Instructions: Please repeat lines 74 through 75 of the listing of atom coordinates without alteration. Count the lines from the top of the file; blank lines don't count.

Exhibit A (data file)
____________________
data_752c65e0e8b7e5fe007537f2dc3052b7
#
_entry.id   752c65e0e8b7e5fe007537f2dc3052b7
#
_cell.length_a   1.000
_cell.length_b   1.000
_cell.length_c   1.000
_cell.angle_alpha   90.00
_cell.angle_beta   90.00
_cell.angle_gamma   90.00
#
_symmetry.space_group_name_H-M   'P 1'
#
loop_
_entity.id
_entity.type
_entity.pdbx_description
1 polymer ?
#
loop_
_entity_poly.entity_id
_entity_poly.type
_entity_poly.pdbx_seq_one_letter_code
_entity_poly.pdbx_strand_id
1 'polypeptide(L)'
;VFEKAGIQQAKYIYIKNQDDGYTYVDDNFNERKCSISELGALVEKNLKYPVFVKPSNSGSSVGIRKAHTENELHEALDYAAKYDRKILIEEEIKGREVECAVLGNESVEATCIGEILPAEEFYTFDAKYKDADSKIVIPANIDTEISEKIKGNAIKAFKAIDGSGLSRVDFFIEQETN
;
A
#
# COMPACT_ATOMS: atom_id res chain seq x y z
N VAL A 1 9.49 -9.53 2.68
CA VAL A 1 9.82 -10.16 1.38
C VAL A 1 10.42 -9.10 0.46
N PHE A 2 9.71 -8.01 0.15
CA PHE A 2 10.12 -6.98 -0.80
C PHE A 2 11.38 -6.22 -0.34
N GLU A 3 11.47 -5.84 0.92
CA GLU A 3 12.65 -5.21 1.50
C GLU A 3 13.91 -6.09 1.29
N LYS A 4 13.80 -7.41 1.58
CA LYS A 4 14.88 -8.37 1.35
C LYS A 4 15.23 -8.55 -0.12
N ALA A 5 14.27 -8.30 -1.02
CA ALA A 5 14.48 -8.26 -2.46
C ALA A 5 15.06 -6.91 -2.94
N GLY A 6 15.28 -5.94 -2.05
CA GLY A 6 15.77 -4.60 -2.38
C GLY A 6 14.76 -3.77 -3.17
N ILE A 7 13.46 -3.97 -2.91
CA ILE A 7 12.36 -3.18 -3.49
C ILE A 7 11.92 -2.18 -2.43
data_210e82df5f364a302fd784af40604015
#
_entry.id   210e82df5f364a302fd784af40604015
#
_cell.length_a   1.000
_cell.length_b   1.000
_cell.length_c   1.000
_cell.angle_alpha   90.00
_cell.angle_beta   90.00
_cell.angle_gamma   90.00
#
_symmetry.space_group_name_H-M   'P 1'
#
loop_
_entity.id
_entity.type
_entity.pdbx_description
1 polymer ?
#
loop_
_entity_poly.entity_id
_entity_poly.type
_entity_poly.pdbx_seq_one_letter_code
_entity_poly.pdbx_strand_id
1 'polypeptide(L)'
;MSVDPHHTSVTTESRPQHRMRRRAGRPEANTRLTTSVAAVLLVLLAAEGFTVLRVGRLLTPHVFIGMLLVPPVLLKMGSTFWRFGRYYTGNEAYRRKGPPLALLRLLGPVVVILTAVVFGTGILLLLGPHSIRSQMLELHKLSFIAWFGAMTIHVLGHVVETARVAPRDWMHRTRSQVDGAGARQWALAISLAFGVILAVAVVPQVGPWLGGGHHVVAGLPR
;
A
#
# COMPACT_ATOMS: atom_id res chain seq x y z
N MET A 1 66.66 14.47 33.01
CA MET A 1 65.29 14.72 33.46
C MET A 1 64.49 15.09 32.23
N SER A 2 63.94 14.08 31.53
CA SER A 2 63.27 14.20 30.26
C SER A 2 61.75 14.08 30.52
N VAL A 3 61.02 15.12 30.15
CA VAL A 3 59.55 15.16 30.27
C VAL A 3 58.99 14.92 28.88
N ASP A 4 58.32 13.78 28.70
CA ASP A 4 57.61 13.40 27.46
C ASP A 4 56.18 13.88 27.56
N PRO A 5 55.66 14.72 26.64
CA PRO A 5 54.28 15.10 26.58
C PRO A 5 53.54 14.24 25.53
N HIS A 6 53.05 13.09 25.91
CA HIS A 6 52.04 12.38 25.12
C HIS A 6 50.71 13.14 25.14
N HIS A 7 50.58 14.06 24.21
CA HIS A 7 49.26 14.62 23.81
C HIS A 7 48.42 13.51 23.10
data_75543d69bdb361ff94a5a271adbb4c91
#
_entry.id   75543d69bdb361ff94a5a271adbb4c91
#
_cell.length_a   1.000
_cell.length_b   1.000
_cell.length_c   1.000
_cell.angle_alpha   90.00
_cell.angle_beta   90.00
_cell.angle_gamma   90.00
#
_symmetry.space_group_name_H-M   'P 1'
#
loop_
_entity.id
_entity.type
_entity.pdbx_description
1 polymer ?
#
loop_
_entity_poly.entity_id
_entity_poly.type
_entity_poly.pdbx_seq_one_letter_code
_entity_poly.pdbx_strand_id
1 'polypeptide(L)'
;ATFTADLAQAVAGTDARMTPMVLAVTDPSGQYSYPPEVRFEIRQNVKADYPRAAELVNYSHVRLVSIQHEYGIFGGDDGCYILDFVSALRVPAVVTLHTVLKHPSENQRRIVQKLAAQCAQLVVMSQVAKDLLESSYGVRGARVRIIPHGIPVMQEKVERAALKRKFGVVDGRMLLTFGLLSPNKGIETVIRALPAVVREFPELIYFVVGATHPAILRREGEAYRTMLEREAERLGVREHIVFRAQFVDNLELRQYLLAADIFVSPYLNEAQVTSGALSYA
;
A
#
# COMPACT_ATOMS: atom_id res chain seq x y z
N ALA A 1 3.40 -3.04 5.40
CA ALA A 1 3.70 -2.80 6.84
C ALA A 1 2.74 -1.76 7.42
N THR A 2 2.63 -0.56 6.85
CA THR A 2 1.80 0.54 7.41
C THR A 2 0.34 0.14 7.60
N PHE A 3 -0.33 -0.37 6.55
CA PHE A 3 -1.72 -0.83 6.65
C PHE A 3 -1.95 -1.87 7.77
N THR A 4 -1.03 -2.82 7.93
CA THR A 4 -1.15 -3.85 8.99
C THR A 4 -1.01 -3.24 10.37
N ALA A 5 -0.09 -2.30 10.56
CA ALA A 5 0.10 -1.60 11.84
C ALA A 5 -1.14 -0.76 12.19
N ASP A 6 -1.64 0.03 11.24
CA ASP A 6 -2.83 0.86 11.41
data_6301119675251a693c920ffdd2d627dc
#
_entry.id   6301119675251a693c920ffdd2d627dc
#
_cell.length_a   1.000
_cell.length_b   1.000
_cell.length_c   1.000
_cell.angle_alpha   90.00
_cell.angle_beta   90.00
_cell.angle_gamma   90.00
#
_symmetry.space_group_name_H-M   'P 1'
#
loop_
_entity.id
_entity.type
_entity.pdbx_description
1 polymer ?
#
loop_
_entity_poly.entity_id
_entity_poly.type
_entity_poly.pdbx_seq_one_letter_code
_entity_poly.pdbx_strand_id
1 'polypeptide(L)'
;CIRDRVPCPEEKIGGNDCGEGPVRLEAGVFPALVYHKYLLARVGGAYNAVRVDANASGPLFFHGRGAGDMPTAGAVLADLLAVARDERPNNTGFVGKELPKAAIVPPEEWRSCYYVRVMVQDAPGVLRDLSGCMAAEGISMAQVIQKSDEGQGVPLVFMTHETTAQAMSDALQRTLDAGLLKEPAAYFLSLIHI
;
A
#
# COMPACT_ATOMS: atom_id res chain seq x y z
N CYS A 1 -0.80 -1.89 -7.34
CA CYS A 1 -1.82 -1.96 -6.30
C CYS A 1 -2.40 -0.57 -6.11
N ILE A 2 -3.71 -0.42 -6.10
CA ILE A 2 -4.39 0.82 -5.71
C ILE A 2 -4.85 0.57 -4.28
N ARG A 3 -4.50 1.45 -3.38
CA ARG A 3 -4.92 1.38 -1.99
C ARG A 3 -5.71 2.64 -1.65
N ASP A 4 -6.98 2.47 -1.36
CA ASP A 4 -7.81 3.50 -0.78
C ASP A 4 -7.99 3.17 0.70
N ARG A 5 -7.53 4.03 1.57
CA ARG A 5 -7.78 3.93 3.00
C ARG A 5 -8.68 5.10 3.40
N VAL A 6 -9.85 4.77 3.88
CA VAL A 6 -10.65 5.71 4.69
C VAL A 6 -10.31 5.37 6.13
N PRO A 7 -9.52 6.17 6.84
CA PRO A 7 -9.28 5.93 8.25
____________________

_entity_poly.pdbx_seq_one_letter_code
_entity_poly.pdbx_strand_id